Other details: We see part of a barn on our right, behind the house, and part of maybe an outbuilding on our left. And….not really noticeable at first, there’s a little boy in one of the windows! Too bad there is no identifying information on the back of the card, but it’s such a nice house, looking brand new, and so charming, almost like a doll house that was just set down on someone’s farmland.

The estimate of the postcard date was determined from scrutiny of the KRUXO stamp box examples online at Playle.com. (Two examples are really similar but I think ours is like the one Playle’s has dated 1908 to 1910.)

Sources:  McAlester, Virginia, and Lee McAlester. A Field Guide to American Houses. 1984. New York:  Alfred A. Knopf, 1990. Print.

Real Photo Postcard Stamp Boxes. K-L. Playle.com. (accessed December 12, 2020).

Hilton Graham, Rydene Johnson and Ronald Walling

Divided back, unused Real Photo Postcard. AZO stamp box. Circa 1913.

Price:  $15.00

Pals and neighbors….

From the 1910 Federal Census for Durand, Winnebago County, Illinois:  Hilton Graham, son of John H. and Nellie Graham, was born in Illinois, about 1908; Rydene Johnson, son of Elof and Julia M. Johnson, was born in Illinois, about 1904; and Ronald D. Walling, son of Laura Walling, was born in England, about 1902. We’re judging Hilton to have been about five years old in this photo, thus estimating the date it was taken as about 1913. Hilton and Rydene appear on the same census page and Ronald on the next page over.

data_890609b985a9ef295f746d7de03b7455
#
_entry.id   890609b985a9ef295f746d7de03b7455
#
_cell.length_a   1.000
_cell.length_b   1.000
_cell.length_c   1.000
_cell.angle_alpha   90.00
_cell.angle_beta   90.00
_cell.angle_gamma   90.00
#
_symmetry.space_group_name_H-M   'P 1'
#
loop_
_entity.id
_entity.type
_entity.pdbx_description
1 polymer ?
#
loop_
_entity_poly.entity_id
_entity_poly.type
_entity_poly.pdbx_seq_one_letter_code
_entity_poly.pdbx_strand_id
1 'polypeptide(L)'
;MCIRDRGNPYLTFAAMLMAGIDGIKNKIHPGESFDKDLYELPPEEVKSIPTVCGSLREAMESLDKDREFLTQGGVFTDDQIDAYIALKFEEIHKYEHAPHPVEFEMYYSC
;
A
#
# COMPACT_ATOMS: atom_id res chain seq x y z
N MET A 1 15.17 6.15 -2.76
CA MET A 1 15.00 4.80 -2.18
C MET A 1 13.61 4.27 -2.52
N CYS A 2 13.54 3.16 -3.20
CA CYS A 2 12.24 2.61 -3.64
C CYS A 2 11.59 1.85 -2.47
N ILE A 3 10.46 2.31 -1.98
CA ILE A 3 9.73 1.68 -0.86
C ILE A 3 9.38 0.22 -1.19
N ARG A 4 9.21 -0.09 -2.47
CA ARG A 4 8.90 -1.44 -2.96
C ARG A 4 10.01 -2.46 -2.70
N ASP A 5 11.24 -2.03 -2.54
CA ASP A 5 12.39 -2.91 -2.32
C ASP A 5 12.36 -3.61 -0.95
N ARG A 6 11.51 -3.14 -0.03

Source:  Year: 1910; Census Place: Durand, Winnebago, Illinois; Roll: T624_336; Page: 9B; Enumeration District: 0142; FHL microfilm: 1374349. (Ancestry.com)

George Paden, Sardis OH

Old photograph, white border, circa 1920 – 1921.

Price:  $8.00            Size:  2 and 1/2 x 3 and 3/8″

We’re estimating George was four or five years old here, so cute in his double-breasted checked coat and white hat. The house across the “street” is likely George’s paternal grandparents’ George E. and Catherine (Kate) Paden’s house, per the 1910 and 1920 Federal Census records for Lee Township, OH. Sardis is in southeastern Lee Township, Monroe County. George is the son of Clyde Paden and Martha (Mattie) Dunn.